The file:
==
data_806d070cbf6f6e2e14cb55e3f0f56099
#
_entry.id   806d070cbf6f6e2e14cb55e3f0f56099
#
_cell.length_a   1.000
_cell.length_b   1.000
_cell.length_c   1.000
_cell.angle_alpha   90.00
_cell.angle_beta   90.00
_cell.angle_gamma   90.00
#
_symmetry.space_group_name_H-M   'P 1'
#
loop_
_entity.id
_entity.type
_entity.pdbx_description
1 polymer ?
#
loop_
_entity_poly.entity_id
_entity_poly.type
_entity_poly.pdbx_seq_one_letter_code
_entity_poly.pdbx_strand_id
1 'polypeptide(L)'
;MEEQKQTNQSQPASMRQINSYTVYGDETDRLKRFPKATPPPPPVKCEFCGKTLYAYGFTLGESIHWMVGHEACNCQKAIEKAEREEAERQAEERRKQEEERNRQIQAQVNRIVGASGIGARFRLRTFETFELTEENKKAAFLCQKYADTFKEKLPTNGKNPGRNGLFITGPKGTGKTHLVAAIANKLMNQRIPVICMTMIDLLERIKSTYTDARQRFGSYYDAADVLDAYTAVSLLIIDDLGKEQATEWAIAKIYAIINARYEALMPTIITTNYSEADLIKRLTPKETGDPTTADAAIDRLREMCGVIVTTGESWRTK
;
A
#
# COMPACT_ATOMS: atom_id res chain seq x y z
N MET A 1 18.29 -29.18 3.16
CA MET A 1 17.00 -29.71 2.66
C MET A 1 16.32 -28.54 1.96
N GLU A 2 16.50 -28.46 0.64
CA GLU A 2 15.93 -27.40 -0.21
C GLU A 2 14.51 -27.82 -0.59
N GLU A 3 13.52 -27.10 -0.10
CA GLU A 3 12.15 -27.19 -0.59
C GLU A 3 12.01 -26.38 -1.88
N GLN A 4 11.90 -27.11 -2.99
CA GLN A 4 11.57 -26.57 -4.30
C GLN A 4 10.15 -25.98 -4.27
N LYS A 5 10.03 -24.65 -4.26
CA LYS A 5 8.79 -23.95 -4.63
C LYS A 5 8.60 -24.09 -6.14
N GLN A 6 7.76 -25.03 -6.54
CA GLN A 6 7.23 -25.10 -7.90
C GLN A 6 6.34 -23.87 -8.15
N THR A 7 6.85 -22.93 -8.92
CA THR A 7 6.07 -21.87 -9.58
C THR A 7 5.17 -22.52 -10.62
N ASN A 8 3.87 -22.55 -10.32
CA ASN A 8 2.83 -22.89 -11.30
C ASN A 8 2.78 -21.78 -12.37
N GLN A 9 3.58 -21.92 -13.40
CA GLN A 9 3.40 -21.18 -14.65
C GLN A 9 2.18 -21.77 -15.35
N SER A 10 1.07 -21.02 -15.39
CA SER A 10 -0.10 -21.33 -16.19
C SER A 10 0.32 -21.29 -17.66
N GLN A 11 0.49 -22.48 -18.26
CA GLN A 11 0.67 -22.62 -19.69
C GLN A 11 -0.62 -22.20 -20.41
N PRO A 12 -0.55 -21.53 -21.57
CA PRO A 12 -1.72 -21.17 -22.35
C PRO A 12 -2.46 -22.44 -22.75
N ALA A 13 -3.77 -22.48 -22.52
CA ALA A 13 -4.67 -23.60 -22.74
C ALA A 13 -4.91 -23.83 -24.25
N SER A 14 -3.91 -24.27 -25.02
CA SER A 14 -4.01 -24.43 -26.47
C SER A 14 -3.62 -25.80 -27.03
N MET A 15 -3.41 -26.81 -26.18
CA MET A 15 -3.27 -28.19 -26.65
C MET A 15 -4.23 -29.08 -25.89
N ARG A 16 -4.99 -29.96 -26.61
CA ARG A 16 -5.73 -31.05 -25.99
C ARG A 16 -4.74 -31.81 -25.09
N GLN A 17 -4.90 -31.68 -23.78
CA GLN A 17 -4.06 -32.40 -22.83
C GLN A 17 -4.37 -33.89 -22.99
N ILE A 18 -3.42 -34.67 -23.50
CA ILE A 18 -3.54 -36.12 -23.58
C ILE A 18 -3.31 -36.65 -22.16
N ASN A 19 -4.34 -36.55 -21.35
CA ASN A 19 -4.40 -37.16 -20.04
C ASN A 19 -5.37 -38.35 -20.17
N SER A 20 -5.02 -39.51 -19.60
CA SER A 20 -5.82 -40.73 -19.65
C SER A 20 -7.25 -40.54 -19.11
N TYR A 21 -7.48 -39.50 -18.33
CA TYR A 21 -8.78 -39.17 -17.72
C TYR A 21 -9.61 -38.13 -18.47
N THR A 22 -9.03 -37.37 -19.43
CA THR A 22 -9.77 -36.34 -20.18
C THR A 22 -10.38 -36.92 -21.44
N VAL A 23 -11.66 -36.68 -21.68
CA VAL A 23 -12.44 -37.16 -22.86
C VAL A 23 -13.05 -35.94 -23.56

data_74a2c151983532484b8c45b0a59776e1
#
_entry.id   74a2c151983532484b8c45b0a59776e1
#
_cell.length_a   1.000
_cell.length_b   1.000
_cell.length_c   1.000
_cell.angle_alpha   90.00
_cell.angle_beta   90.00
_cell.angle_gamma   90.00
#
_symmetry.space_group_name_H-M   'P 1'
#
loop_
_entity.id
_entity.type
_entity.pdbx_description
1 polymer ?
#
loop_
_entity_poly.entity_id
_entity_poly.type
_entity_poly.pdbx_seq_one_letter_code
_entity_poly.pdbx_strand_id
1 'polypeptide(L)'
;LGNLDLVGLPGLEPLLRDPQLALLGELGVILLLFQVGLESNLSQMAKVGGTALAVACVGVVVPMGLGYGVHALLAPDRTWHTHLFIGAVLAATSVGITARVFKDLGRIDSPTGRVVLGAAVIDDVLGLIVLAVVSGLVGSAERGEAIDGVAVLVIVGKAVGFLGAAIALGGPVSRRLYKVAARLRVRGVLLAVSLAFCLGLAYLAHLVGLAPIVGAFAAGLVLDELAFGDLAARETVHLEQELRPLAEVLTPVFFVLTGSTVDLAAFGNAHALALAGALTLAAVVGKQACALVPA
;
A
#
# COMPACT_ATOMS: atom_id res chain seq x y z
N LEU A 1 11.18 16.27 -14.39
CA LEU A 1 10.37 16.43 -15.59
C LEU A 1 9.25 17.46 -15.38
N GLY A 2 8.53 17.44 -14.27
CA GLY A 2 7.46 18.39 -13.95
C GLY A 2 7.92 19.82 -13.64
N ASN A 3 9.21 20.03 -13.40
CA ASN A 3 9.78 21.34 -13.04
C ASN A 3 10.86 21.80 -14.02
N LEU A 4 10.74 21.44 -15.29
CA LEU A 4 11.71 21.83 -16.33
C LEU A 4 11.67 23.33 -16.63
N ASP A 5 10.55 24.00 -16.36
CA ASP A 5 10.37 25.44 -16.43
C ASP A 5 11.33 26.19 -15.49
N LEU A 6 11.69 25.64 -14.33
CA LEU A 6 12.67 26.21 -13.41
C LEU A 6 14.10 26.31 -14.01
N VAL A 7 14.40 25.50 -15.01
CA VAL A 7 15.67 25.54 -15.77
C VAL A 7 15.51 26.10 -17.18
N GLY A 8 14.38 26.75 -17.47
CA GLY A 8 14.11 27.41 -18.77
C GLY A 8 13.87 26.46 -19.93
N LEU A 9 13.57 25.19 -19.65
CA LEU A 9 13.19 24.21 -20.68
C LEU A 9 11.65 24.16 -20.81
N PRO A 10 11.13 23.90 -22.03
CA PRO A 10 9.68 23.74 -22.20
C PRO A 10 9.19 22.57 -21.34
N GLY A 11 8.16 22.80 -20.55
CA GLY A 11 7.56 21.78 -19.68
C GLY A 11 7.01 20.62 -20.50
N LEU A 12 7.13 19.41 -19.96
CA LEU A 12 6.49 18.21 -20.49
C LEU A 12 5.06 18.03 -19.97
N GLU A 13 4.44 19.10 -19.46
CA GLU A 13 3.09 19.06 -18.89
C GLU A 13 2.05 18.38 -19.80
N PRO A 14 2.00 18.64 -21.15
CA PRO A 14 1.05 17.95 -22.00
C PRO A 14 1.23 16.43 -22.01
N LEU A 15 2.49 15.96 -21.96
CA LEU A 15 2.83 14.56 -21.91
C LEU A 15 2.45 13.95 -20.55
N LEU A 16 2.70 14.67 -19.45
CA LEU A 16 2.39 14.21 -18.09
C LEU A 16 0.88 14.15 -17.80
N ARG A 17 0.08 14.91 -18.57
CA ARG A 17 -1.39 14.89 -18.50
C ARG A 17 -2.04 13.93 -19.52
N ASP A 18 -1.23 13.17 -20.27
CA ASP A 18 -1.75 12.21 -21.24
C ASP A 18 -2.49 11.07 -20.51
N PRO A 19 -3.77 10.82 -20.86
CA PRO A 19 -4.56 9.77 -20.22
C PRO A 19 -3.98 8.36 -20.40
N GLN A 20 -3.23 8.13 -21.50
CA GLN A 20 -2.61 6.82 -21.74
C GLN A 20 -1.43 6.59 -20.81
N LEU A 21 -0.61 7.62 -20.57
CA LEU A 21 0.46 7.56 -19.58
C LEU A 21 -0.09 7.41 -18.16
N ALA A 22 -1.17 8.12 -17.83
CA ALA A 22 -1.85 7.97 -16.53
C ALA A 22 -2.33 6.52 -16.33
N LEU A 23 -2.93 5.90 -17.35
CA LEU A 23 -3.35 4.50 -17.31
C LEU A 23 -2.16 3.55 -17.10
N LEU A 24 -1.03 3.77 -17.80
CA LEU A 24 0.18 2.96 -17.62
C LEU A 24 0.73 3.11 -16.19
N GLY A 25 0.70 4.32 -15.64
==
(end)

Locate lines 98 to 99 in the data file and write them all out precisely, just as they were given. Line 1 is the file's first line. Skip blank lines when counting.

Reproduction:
CA VAL A 23 -12.44 -37.16 -22.86
C VAL A 23 -13.05 -35.94 -23.56